Synergism between results from multiwavelength simultaneous observations in microquasars and quasars is providing important insights into the connection between accretion disk instabilities and the genesis of jets. Since the characteristic times in the flow of matter onto a black hole are proportional to its mass, the accretion-ejection phenomena in quasars should last 105-107 longer than analogous phenomena in microquasars (Sams et al. 1996). Therefore, variations on scales of tens of minutes of duration in microquasars could be sampling phenomena that had been difficult to observe in quasars.
Simultaneous multiwavelength observations of a microquasar revealed in an interval of time of a few tens of minutes the connection between the sudden disappearance of the inner ~ 200 km of the accretion disk with the ejection of expanding clouds of relativistic plasma (see Figure 2). One possible interpretation of the observations shown in Figure 2 is that the plasma of the inner disk that radiates in the X-rays falls beyond the horizon of the black hole in ~ 5min, and subsequently the inner accretion disk is refilled in ~ 20 min. While the inner disk is being replenished, we observe the ejection of a relativistic plasma cloud, first at 2µm, and latter at radio wavelengths as the cloud expands and becomes transparent for its proper radiation at longer wavelengths. The delay between the maxima at radio and infrared wavelengths is equal to the one computed with the model for a spherically symmetric expanding clouds in relativistic AGN jets by van der Laan (1966). Although VLBA images of these transient ejecta by Dhawan et al. (2000) have shown that they are in fact connical jets, the model first developed for AGN is a good first approximation, and allows to demonstrate that the infared flares that preceed the radio flares are synchrotron, rather than thermal emission. This implies the presence in the jets of electrons with Lorentz factors 103 (Fender & Pooley, 1998; Mirabel et al. 1998).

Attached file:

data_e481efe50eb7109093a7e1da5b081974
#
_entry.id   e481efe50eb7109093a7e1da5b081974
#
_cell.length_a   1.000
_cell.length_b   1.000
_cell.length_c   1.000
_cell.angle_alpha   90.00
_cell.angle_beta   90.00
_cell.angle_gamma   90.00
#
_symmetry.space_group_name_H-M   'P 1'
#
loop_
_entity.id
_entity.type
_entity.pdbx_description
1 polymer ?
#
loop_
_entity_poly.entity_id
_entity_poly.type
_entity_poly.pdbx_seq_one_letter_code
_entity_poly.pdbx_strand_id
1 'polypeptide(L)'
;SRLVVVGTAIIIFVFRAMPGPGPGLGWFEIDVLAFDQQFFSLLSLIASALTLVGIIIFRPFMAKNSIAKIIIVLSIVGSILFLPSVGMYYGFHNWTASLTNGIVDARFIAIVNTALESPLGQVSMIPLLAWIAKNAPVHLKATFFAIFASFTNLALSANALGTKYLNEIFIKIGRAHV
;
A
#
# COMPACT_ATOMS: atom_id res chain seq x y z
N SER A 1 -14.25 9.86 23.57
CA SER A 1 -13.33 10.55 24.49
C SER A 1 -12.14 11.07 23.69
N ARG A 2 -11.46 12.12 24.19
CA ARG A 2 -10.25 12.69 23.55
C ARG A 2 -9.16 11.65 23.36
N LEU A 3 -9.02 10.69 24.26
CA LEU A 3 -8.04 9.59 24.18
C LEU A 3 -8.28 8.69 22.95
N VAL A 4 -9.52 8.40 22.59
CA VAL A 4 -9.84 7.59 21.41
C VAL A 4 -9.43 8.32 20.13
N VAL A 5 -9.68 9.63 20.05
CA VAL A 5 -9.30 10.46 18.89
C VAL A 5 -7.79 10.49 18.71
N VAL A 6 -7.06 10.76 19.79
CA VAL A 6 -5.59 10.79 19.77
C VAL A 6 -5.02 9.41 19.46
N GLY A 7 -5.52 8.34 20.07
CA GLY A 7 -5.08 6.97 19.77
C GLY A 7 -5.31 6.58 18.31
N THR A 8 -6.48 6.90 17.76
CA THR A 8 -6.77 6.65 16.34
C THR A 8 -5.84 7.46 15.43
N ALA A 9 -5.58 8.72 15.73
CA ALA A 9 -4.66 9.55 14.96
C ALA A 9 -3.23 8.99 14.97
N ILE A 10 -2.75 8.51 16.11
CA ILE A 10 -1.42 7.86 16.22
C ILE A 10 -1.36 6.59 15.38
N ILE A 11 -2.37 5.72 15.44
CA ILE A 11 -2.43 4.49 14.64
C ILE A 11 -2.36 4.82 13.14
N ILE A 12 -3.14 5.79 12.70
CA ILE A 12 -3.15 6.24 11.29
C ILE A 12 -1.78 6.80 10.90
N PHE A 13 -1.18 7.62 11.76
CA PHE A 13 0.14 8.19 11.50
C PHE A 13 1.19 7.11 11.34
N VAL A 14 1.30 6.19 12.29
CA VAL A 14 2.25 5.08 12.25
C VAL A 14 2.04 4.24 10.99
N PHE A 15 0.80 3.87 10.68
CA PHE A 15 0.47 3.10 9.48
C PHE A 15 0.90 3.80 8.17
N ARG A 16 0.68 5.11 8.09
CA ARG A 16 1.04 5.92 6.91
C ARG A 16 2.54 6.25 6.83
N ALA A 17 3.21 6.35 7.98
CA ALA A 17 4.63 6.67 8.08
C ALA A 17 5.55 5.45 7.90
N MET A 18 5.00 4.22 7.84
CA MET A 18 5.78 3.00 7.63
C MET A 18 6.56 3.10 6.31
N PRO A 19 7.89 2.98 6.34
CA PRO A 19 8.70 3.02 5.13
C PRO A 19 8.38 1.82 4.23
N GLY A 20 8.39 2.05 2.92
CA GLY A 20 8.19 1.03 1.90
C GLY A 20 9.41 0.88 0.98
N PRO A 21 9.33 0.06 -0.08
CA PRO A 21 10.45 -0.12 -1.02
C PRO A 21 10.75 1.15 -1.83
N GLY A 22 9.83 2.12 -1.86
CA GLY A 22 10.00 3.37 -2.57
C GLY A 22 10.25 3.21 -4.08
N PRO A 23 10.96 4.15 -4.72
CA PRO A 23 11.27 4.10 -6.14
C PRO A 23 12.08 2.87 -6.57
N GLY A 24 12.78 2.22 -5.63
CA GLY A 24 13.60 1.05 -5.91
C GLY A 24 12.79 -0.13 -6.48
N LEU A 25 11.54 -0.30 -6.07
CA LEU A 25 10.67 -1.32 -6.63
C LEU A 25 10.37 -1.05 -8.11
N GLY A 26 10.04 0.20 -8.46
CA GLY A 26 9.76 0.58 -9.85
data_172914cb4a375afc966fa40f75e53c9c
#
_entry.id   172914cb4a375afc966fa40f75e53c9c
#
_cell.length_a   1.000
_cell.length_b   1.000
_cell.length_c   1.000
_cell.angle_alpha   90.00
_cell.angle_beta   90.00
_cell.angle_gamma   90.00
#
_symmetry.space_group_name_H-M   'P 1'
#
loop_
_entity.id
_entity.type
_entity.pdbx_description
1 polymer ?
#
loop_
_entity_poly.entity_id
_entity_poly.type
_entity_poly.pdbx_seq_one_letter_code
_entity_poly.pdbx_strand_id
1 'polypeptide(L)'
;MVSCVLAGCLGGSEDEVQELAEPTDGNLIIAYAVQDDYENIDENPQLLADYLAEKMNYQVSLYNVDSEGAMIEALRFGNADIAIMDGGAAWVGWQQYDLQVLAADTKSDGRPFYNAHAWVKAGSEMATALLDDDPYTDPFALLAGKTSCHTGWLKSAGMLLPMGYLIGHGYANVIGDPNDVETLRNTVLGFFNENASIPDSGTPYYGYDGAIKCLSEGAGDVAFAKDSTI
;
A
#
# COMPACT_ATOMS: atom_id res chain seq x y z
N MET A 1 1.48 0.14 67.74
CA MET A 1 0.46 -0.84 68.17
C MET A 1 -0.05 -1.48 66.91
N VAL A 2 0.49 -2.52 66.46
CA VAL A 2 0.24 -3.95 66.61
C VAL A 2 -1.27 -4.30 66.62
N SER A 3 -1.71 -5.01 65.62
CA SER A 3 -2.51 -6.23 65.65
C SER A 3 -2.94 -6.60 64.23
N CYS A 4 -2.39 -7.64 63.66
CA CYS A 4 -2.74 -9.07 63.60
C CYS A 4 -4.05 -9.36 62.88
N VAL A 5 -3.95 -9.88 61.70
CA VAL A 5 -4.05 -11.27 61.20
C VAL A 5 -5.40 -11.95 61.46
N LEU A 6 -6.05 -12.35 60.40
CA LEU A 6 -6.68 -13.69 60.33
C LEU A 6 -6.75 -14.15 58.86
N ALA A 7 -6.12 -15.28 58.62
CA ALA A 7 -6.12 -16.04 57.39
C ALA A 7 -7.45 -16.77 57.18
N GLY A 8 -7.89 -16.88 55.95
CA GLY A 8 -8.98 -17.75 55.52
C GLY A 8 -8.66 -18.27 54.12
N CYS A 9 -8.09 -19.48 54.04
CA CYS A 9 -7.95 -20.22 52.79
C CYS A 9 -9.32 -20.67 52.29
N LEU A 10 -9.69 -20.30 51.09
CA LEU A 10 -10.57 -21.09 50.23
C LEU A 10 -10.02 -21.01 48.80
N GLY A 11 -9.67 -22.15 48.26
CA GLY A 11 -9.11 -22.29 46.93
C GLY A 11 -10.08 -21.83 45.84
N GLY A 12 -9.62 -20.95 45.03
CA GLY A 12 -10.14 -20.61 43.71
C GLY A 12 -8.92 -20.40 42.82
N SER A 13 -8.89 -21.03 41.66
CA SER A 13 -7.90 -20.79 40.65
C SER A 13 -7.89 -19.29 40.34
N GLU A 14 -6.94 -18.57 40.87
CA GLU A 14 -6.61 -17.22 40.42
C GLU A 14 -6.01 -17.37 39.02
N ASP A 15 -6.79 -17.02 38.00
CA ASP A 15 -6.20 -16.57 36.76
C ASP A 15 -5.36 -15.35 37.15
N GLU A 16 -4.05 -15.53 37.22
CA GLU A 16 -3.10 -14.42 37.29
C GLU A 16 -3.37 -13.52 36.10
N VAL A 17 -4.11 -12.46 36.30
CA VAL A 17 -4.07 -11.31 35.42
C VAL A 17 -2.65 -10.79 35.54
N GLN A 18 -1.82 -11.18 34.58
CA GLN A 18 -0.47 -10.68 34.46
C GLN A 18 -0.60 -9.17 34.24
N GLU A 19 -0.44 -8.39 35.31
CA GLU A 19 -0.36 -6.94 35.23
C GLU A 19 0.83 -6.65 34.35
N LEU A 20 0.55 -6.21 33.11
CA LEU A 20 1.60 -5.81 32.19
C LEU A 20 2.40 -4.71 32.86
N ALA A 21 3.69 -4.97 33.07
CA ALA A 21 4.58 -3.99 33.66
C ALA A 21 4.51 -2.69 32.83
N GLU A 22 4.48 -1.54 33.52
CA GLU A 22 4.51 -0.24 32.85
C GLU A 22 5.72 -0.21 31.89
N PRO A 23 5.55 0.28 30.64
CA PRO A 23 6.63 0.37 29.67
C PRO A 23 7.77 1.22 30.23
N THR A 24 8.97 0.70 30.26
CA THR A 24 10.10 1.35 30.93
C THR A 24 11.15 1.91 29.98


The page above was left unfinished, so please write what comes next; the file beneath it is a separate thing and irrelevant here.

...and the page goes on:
Figure 2. Radio, infrared, and X-ray light curves for GRS 1915+105 at the time of quasi-periodic oscillations with scales of time of ~ 20 min (Mirabel et al. 1998). The infrared flare starts during the recovery from the X-ray dip, when a sharp, isolated X-ray spike-like feature is observed. These observations show the connection between the rapid disappearance and follow-up replenishment of the inner accretion disk seen in the X-rays (Belloni et al. 1997), with the ejection of relativistic plasma clouds observed first as synchrotron emission at infrared wavelengths, later at radio wavelengths. A scheme of the relative positions where the different emissions originate is shown in the top part of the figure. The hardness ratio (13-60 keV) / (2-13 keV) is shown at the bottom of the figure. Analogous phenomena have now been obseved in the quasar 3C 120 but in time scales of years (Marscher et al. 2002).
Analogous accretion disk-jet connections were observed in the quasar 3C 120 by Marscher et al. (2002). Jets were detected with VLBI after sudden X-ray dips observed with RXTE, but on scales of a few years. The scales of time of the phenomena are within a factor of 10 the black hole mass ratios between the quasar and microquasar, which is relativelly small when compared with the uncertainties in the data.